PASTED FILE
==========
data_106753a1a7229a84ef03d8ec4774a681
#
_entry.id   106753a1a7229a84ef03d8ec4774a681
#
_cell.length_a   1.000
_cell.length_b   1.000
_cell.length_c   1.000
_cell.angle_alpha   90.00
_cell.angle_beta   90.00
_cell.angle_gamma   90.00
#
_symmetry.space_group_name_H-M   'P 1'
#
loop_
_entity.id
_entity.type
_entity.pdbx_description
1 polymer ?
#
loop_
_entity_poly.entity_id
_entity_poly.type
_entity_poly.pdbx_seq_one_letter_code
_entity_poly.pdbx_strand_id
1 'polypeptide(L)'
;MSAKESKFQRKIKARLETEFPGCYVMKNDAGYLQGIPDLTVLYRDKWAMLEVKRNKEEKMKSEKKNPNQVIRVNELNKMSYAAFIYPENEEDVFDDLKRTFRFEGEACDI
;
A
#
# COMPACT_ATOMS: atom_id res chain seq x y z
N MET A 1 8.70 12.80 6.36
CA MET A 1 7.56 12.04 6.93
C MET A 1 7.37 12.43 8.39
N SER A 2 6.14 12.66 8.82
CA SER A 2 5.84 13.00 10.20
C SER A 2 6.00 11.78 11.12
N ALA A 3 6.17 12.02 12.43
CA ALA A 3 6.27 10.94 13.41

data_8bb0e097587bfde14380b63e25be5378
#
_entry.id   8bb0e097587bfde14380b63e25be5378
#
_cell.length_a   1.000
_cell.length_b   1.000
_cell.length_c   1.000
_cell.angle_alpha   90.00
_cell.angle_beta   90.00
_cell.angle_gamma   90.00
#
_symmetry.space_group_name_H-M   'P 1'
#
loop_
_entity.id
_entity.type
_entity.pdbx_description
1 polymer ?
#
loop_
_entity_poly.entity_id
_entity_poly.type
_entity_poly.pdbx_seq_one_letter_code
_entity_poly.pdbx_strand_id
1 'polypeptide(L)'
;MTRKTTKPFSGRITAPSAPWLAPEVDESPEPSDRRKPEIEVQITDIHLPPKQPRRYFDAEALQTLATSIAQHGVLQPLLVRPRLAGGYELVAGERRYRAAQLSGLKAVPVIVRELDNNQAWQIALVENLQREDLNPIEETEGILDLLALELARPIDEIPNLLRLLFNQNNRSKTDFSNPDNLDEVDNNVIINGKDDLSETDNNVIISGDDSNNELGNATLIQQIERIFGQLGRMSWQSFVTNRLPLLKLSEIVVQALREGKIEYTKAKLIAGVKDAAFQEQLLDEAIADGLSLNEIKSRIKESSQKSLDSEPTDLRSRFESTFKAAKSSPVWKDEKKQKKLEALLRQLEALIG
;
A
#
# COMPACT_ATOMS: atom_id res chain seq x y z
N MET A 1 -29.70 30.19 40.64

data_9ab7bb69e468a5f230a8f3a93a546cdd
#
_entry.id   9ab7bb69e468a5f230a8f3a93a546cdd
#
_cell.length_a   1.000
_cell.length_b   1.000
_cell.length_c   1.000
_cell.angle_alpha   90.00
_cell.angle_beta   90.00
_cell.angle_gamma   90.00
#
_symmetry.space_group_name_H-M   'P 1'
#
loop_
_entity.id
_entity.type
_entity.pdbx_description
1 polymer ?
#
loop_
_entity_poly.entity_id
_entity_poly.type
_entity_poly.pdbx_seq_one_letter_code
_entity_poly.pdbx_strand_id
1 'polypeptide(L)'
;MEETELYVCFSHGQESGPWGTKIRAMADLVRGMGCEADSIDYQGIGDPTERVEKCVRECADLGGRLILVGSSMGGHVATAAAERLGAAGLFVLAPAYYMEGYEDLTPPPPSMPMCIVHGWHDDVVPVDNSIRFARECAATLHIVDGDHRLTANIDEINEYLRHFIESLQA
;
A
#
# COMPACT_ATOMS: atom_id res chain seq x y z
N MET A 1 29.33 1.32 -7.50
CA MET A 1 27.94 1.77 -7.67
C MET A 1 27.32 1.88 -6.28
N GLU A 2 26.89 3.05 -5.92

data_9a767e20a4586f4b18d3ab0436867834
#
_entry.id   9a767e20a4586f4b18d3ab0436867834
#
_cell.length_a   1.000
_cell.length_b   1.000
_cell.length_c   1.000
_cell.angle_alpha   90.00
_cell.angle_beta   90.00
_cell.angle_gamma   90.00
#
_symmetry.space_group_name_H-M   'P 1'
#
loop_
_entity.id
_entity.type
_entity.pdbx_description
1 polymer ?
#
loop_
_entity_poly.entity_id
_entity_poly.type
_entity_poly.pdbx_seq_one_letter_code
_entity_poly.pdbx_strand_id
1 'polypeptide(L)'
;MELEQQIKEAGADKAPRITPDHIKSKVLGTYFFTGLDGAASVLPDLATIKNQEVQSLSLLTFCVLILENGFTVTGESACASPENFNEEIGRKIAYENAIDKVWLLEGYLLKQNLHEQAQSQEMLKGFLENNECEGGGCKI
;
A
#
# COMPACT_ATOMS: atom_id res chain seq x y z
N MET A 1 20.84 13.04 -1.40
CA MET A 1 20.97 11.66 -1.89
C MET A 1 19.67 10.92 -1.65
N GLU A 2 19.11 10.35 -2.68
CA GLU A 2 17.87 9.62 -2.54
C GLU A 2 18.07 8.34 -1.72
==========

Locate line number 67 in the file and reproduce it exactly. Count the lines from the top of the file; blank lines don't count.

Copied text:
#